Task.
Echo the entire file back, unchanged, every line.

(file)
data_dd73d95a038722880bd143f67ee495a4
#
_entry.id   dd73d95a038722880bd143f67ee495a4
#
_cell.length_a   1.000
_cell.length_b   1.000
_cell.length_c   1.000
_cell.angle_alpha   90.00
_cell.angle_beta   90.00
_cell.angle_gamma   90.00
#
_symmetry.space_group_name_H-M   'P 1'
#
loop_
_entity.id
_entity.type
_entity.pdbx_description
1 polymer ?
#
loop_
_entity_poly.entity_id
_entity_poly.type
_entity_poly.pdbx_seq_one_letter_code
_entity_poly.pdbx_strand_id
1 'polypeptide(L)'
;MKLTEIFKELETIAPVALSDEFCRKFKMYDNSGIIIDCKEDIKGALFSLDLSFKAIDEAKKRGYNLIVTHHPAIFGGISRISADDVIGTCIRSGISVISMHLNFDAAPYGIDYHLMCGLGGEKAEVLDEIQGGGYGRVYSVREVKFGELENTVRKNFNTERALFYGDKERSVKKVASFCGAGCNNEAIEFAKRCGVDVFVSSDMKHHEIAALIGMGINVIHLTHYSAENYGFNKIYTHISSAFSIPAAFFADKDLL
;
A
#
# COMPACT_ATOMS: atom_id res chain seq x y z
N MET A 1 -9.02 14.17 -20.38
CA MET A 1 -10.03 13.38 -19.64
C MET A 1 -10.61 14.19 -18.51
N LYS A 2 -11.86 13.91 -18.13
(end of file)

data_dd73d95a038722880bd143f67ee495a4
#
_entry.id   dd73d95a038722880bd143f67ee495a4
#
_cell.length_a   1.000
_cell.length_b   1.000
_cell.length_c   1.000
_cell.angle_alpha   90.00
_cell.angle_beta   90.00
_cell.angle_gamma   90.00
#
_symmetry.space_group_name_H-M   'P 1'
#
loop_
_entity.id
_entity.type
_entity.pdbx_description
1 polymer ?
#
loop_
_entity_poly.entity_id
_entity_poly.type
_entity_poly.pdbx_seq_one_letter_code
_entity_poly.pdbx_strand_id
1 'polypeptide(L)'
;MKLTEIFKELETIAPVALSDEFCRKFKMYDNSGIIIDCKEDIKGALFSLDLSFKAIDEAKKRGYNLIVTHHPAIFGGISRISADDVIGTCIRSGISVISMHLNFDAAPYGIDYHLMCGLGGEKAEVLDEIQGGGYGRVYSVREVKFGELENTVRKNFNTERALFYGDKERSVKKVASFCGAGCNNEAIEFAKRCGVDVFVSSDMKHHEIAALIGMGINVIHLTHYSAENYGFNKIYTHISSAFSIPAAFFADKDLL
;
A
#
# COMPACT_ATOMS: atom_id res chain seq x y z
N MET A 1 -9.02 14.17 -20.38
CA MET A 1 -10.03 13.38 -19.64
C MET A 1 -10.61 14.19 -18.51
N LYS A 2 -11.86 13.91 -18.13